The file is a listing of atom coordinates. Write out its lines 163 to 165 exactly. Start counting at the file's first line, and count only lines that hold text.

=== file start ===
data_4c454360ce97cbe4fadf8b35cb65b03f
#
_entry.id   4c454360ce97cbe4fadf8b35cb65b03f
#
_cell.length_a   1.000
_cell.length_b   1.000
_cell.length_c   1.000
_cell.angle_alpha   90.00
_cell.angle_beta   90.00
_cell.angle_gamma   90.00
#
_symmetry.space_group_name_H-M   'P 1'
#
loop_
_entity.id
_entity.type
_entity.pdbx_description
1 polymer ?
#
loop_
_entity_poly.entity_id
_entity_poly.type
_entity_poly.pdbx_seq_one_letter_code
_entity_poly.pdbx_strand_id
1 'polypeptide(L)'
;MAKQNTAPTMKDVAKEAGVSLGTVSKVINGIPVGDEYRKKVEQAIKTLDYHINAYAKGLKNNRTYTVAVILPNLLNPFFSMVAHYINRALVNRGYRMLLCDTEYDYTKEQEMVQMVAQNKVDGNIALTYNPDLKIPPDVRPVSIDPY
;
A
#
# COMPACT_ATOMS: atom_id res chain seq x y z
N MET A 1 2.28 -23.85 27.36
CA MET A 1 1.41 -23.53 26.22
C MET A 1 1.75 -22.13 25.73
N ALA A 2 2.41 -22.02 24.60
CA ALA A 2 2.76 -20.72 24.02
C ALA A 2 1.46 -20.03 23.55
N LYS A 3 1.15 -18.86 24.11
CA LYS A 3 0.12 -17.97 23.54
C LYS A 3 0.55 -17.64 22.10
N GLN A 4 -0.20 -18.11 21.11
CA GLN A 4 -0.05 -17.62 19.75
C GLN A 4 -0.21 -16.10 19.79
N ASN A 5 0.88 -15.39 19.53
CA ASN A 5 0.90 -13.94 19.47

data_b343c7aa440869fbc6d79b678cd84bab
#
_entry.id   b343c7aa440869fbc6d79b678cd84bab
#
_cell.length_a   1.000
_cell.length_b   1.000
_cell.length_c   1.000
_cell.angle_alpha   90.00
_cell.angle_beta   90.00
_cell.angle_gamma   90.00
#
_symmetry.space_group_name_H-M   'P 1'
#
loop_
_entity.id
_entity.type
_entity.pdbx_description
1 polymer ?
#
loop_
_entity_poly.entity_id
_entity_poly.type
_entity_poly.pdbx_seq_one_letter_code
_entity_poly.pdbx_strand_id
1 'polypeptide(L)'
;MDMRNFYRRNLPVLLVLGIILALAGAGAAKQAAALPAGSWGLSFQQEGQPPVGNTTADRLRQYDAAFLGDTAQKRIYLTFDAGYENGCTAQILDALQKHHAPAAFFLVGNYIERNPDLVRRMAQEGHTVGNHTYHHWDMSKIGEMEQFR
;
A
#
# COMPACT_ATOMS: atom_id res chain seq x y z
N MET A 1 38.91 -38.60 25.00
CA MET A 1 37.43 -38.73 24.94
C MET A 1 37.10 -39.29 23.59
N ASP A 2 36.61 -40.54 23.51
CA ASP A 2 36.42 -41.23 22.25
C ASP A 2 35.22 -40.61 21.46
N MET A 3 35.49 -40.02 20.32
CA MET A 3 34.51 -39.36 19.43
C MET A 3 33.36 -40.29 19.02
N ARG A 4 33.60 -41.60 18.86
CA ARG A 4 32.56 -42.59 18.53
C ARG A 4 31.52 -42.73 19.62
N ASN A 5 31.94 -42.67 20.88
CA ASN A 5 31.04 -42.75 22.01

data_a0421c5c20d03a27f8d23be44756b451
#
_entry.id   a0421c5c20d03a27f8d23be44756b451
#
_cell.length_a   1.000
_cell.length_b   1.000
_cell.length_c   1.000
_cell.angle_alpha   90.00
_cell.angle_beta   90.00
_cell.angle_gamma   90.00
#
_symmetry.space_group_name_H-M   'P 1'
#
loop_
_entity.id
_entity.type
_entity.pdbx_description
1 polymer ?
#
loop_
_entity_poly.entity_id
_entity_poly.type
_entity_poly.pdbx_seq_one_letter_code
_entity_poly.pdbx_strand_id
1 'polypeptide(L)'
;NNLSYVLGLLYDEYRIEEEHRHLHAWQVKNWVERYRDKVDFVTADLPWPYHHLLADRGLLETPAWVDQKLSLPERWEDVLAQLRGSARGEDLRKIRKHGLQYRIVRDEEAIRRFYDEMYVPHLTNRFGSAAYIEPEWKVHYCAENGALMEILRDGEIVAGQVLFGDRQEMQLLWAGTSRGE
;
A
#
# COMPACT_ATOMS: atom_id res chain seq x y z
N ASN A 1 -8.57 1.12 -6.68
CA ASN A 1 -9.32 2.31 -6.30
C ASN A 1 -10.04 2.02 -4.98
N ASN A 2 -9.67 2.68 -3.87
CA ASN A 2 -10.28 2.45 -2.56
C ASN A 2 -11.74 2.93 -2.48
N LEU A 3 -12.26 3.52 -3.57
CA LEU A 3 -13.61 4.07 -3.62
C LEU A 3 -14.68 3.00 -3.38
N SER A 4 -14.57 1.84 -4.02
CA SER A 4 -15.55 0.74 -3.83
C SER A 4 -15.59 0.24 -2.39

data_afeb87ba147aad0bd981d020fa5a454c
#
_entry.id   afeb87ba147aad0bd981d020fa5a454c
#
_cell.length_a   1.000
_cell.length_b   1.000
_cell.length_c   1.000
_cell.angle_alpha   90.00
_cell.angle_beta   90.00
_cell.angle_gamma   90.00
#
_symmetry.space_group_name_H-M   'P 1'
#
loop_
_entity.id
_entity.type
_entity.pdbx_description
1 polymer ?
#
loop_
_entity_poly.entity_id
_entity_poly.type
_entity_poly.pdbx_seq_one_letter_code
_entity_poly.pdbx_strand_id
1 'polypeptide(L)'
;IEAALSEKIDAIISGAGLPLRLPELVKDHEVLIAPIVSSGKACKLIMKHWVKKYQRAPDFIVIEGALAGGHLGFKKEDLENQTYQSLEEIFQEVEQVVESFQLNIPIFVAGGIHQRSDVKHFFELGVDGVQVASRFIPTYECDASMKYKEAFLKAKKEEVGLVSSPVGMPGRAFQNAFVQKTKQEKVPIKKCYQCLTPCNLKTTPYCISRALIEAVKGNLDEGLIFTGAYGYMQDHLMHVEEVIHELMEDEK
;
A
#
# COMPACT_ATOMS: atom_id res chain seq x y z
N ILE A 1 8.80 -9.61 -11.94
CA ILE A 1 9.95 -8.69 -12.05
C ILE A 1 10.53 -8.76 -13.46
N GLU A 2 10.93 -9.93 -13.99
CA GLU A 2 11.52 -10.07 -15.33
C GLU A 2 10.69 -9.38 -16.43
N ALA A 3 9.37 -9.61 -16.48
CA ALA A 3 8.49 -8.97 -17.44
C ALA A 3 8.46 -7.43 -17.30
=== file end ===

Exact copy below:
C ILE A 1 10.53 -8.76 -13.46
N GLU A 2 10.93 -9.93 -13.99
CA GLU A 2 11.52 -10.07 -15.33